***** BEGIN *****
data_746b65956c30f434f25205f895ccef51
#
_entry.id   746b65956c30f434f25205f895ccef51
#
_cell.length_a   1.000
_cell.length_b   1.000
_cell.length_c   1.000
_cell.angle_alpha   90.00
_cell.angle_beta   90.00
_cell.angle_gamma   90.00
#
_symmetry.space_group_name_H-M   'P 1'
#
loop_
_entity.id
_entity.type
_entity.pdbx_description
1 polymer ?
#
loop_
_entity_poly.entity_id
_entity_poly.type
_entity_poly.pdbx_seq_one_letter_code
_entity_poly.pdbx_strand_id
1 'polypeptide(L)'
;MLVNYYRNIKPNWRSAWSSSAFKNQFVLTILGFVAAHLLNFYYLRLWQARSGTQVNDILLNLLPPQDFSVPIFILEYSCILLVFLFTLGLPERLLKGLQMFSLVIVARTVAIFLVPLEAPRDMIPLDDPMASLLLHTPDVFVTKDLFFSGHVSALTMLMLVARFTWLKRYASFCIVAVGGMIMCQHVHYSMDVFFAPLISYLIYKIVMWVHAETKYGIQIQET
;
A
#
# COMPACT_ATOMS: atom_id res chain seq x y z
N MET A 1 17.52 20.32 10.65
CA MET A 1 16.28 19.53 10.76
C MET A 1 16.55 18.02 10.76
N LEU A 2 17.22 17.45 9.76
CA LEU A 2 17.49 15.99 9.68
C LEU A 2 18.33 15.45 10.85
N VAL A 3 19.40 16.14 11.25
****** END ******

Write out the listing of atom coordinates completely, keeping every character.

data_746b65956c30f434f25205f895ccef51
#
_entry.id   746b65956c30f434f25205f895ccef51
#
_cell.length_a   1.000
_cell.length_b   1.000
_cell.length_c   1.000
_cell.angle_alpha   90.00
_cell.angle_beta   90.00
_cell.angle_gamma   90.00
#
_symmetry.space_group_name_H-M   'P 1'
#
loop_
_entity.id
_entity.type
_entity.pdbx_description
1 polymer ?
#
loop_
_entity_poly.entity_id
_entity_poly.type
_entity_poly.pdbx_seq_one_letter_code
_entity_poly.pdbx_strand_id
1 'polypeptide(L)'
;MLVNYYRNIKPNWRSAWSSSAFKNQFVLTILGFVAAHLLNFYYLRLWQARSGTQVNDILLNLLPPQDFSVPIFILEYSCILLVFLFTLGLPERLLKGLQMFSLVIVARTVAIFLVPLEAPRDMIPLDDPMASLLLHTPDVFVTKDLFFSGHVSALTMLMLVARFTWLKRYASFCIVAVGGMIMCQHVHYSMDVFFAPLISYLIYKIVMWVHAETKYGIQIQET
;
A
#
# COMPACT_ATOMS: atom_id res chain seq x y z
N MET A 1 17.52 20.32 10.65
CA MET A 1 16.28 19.53 10.76
C MET A 1 16.55 18.02 10.76
N LEU A 2 17.22 17.45 9.76
CA LEU A 2 17.49 15.99 9.68
C LEU A 2 18.33 15.45 10.85
N VAL A 3 19.40 16.14 11.25